Bhramam, the Prithviraj Sukumaran starrer which is an official remake of the acclaimed Bollywood movie Andhadhun, has premiered on Amazon Prime Video. The movie, which is a black comedy, marks the Malayalam directorial debut of veteran cinematographer-filmmaker Ravi K Chandran. Bhramam is getting simultaneously released on the theatres overseas, thus emerging as the first Malayalam film to be released on both OTT and big screens, together.
Did this Prithviraj Sukumaran starrer live up to expectations? Read Bhramam movie review here to know...
Redefined narrative and characters
Visuals & Music
Artificiality in staging and dialogues
Rey Mathews (Prithviraj Sukumaran) is a talented pianist who pretends to be blind, in order to get more career opportunities. He meets Anna (Raashi Khanna) and begins a romantic relationship with her. However, things take a different turn after Rey witnesses the murder of yesteryear actor Udaya Kumar (Shankar), who is killed by his wife Simi (Mamta Mohandas) and her cop boyfriend Dinesh (Unni Mukundan).
Script & Direction
Bhramam can be called a more commercialised version of Andhadhun, that appeals to the sensibilities of Malayalam-speaking audiences. Despite helming an almost-faithful remake, director Ravi K Chandran has decided to take a different turn with this film. Especially with the detailing and references that can only be picked by a loyal follower of Malayalam cinema (the CID Ramdas dialogue and the nostalgia factor that is bought in by Shankar & Menaka's roles, for example).
There are quite a few scenes that evoke laughter in the audience (the dream sequence in the police station and dialogues about Unni Mukundan's character, for instance). Even though Bhramam is a film that can be called a mix-bag of genres, it is the comedy that takes prominence here. But, this Ravi K Chandran directorial might not appeal to the audiences who expect slapstick comedy.
The biggest issue with Bhramam is the artificiality in its staging and dialogues, which reminds us of a stage drama (especially in the beginning portions). There is a sense of ease that is missing in the storytelling, which dilutes the overall impact. This remake might not be a completely satisfying watch for the viewers who are familiar with Andhadhun. But, Bhramam will definitely appeal to the audiences who intend to watch a fun film amidst the plethora of realistic, intense films that Malayalam cinema is producing right now.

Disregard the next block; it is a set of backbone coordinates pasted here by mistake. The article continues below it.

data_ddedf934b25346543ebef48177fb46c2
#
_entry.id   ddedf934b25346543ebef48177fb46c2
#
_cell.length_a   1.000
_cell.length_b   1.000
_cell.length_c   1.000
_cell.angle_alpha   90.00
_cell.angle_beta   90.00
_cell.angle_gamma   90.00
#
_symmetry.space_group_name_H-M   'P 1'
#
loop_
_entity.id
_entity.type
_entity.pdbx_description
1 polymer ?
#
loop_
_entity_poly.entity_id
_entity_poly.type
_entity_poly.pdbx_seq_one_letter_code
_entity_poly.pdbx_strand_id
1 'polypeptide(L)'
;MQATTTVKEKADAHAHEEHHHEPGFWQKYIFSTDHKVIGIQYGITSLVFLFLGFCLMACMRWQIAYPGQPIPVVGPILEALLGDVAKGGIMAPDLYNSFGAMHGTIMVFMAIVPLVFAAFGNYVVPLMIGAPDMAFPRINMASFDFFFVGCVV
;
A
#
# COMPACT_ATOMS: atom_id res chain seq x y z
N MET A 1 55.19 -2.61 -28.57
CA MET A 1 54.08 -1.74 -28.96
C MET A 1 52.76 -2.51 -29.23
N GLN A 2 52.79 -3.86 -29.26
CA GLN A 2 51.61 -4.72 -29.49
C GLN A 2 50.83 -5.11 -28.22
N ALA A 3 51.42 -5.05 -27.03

Prithviraj Sukumaran has played pianist Rey Mathews in his signature style and has excelled especially in both the intense and emotional scenes. Even though the actor visibly struggles to get the essence of his character right at the beginning portions, he is fantastic in some of the most crucial parts of the film.
Mamta Mohandas, who played Simi has delivered one of the finest performances of her career in Bhramam. The actress has portrayed the various shades of her character with absolute ease and has once again proved her expertise in handling humour. Unni Mukundan, on the other hand, is a revelation as cop Dinesh. The actor succeeds in evoking laughter and create drama alike, in this never-seen-before avatar
Raashi Khanna who plays Anna is just okay in her role (her lip-sync issues are quite evident). The rest of the cast including Shankar, Jagadish, Ananya, Leela Samson, Sudheer Karamana, Nandana Varma, and others have played their respective roles to near perfection.
Ravi K Chandran, the director himself has handled the visualisation of Bhramam. As always, the veteran cinematographer has created a visually enthralling movie experience, with his beautiful frames. Sreekar Prasad's effective editing has made the movie a totally engaging experience.
Jakes Bejoy, the music composer scores with the original songs (especially Munthiri Poovo) that have already emerged as chartbusters. However, it is the fantastic background score that emerges as the winner here.
Bhramam is a well-crafted remake that succeeds in creating an identity of its own. Even though this Prithviraj Sukumaran starrer has its own flaws, it is definitely worth a watch.